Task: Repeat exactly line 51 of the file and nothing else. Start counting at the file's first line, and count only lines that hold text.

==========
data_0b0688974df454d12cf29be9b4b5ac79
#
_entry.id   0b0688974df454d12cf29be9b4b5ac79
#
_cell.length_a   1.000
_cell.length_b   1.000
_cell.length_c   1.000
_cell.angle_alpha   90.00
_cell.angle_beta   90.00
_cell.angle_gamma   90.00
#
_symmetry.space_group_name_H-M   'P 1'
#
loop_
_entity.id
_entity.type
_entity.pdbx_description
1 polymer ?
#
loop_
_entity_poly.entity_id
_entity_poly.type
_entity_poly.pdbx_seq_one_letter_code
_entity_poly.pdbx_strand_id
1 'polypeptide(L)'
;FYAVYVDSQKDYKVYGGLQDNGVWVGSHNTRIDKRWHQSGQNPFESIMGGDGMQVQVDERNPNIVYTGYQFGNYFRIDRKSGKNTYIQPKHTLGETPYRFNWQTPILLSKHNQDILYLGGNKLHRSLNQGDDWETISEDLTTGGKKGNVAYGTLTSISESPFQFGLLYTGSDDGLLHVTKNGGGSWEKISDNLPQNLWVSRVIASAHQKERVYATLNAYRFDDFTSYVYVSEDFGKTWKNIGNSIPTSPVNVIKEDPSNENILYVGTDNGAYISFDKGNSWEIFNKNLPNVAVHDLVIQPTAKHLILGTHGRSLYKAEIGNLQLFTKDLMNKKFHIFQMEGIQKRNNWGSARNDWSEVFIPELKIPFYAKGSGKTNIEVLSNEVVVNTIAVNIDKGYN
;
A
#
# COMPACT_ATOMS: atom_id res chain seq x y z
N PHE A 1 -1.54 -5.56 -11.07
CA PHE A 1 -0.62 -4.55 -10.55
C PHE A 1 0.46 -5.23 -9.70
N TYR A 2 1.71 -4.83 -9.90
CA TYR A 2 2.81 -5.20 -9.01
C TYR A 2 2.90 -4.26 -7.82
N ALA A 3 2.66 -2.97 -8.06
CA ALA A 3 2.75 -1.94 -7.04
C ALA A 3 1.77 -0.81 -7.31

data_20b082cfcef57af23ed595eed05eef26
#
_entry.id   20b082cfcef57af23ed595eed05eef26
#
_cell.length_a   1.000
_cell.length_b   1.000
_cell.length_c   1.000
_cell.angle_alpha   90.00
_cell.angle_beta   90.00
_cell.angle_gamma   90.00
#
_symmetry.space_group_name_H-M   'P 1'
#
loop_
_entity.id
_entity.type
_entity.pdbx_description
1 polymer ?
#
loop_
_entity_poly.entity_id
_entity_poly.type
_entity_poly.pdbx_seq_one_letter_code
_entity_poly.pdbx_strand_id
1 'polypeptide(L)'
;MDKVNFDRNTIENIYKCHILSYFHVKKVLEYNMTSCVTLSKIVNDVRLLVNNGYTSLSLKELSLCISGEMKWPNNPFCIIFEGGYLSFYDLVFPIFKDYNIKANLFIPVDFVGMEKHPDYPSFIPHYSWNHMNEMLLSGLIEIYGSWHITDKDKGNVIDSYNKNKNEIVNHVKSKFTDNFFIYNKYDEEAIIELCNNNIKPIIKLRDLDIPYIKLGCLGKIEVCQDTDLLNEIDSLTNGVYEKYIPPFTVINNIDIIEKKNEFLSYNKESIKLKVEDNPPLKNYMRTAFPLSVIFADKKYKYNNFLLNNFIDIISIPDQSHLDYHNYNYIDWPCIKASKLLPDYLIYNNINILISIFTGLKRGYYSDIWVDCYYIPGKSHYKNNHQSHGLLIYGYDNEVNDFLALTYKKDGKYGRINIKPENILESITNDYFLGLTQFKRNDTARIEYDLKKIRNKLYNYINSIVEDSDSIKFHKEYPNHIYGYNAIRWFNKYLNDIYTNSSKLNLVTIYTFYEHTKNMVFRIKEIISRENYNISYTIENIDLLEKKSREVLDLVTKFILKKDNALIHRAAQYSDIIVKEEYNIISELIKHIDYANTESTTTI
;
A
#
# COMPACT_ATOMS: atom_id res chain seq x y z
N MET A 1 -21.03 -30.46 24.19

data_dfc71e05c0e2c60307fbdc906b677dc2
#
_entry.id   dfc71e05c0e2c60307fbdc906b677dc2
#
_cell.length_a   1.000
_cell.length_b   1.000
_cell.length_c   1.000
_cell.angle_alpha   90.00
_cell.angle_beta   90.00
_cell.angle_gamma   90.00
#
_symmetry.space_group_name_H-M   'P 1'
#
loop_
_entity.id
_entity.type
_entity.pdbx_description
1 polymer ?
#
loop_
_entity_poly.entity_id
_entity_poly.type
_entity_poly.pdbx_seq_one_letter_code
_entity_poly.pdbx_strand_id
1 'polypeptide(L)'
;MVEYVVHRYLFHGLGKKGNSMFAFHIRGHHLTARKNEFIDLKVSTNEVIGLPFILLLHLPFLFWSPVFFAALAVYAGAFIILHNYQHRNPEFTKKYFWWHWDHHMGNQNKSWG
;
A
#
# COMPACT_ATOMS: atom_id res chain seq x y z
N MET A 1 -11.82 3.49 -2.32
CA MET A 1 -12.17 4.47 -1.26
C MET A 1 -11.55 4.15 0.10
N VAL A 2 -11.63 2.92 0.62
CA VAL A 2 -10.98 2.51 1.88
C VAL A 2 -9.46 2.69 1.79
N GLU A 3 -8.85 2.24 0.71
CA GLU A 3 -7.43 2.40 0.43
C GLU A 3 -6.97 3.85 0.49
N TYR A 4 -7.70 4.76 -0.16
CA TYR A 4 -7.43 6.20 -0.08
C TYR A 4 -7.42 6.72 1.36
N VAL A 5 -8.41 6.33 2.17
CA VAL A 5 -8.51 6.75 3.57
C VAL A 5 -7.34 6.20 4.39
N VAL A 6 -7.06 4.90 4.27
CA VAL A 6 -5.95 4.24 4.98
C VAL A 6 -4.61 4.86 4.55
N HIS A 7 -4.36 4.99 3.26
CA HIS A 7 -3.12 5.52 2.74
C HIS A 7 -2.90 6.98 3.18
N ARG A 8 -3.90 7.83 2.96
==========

_symmetry.space_group_name_H-M   'P 1'